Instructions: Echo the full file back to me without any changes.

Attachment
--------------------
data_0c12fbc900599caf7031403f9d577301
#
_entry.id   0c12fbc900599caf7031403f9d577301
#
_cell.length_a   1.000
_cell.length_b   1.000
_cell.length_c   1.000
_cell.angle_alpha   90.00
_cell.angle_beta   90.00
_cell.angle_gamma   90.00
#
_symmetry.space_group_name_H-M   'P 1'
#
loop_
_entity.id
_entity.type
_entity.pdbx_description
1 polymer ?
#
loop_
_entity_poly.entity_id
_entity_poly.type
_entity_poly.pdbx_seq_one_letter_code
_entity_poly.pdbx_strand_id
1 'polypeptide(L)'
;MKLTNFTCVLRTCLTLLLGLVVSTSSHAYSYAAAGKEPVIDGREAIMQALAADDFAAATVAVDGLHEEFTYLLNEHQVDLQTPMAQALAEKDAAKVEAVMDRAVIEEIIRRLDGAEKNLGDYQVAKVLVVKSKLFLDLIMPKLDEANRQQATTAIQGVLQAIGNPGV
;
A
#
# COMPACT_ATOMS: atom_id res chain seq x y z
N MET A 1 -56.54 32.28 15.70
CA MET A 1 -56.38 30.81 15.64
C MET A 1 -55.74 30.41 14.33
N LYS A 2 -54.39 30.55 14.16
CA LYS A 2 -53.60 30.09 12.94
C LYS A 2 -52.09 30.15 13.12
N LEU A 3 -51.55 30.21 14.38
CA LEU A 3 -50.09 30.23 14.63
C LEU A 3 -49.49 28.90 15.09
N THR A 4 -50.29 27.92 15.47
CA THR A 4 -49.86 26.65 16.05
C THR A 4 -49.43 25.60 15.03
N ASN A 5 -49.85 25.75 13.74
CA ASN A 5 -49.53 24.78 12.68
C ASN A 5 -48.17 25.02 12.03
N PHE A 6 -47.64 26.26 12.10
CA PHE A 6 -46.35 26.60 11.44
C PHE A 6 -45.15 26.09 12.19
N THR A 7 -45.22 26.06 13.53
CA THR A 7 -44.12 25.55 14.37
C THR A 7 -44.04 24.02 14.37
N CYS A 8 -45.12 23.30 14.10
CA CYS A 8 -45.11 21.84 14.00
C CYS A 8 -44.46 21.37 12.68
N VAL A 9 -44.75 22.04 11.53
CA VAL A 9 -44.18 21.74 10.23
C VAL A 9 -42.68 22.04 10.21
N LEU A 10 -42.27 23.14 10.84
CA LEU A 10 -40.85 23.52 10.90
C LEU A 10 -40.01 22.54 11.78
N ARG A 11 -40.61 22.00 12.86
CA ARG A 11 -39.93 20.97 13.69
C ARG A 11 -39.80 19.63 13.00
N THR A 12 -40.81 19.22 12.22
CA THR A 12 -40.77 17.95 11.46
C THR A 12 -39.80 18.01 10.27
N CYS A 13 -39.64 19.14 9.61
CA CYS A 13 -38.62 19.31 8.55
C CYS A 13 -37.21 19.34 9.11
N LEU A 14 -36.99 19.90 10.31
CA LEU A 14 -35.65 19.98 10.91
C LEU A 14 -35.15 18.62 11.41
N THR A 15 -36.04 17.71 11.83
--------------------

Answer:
data_0c12fbc900599caf7031403f9d577301
#
_entry.id   0c12fbc900599caf7031403f9d577301
#
_cell.length_a   1.000
_cell.length_b   1.000
_cell.length_c   1.000
_cell.angle_alpha   90.00
_cell.angle_beta   90.00
_cell.angle_gamma   90.00
#
_symmetry.space_group_name_H-M   'P 1'
#
loop_
_entity.id
_entity.type
_entity.pdbx_description
1 polymer ?
#
loop_
_entity_poly.entity_id
_entity_poly.type
_entity_poly.pdbx_seq_one_letter_code
_entity_poly.pdbx_strand_id
1 'polypeptide(L)'
;MKLTNFTCVLRTCLTLLLGLVVSTSSHAYSYAAAGKEPVIDGREAIMQALAADDFAAATVAVDGLHEEFTYLLNEHQVDLQTPMAQALAEKDAAKVEAVMDRAVIEEIIRRLDGAEKNLGDYQVAKVLVVKSKLFLDLIMPKLDEANRQQATTAIQGVLQAIGNPGV
;
A
#
# COMPACT_ATOMS: atom_id res chain seq x y z
N MET A 1 -56.54 32.28 15.70
CA MET A 1 -56.38 30.81 15.64
C MET A 1 -55.74 30.41 14.33
N LYS A 2 -54.39 30.55 14.16
CA LYS A 2 -53.60 30.09 12.94
C LYS A 2 -52.09 30.15 13.12
N LEU A 3 -51.55 30.21 14.38
CA LEU A 3 -50.09 30.23 14.63
C LEU A 3 -49.49 28.90 15.09
N THR A 4 -50.29 27.92 15.47
CA THR A 4 -49.86 26.65 16.05
C THR A 4 -49.43 25.60 15.03
N ASN A 5 -49.85 25.75 13.74
CA ASN A 5 -49.53 24.78 12.68
C ASN A 5 -48.17 25.02 12.03
N PHE A 6 -47.64 26.26 12.10
CA PHE A 6 -46.35 26.60 11.44
C PHE A 6 -45.15 26.09 12.19
N THR A 7 -45.22 26.06 13.53
CA THR A 7 -44.12 25.55 14.37
C THR A 7 -44.04 24.02 14.37
N CYS A 8 -45.12 23.30 14.10
CA CYS A 8 -45.11 21.84 14.00
C CYS A 8 -44.46 21.37 12.68
N VAL A 9 -44.75 22.04 11.53
CA VAL A 9 -44.18 21.74 10.23
C VAL A 9 -42.68 22.04 10.21
N LEU A 10 -42.27 23.14 10.84
CA LEU A 10 -40.85 23.52 10.90
C LEU A 10 -40.01 22.54 11.78
N ARG A 11 -40.61 22.00 12.86
CA ARG A 11 -39.93 20.97 13.69
C ARG A 11 -39.80 19.63 13.00
N THR A 12 -40.81 19.22 12.22
CA THR A 12 -40.77 17.95 11.46
C THR A 12 -39.80 18.01 10.27
N CYS A 13 -39.64 19.14 9.61
CA CYS A 13 -38.62 19.31 8.55
C CYS A 13 -37.21 19.34 9.11
N LEU A 14 -36.99 19.90 10.31
CA LEU A 14 -35.65 19.98 10.91
C LEU A 14 -35.15 18.62 11.41
N THR A 15 -36.04 17.71 11.83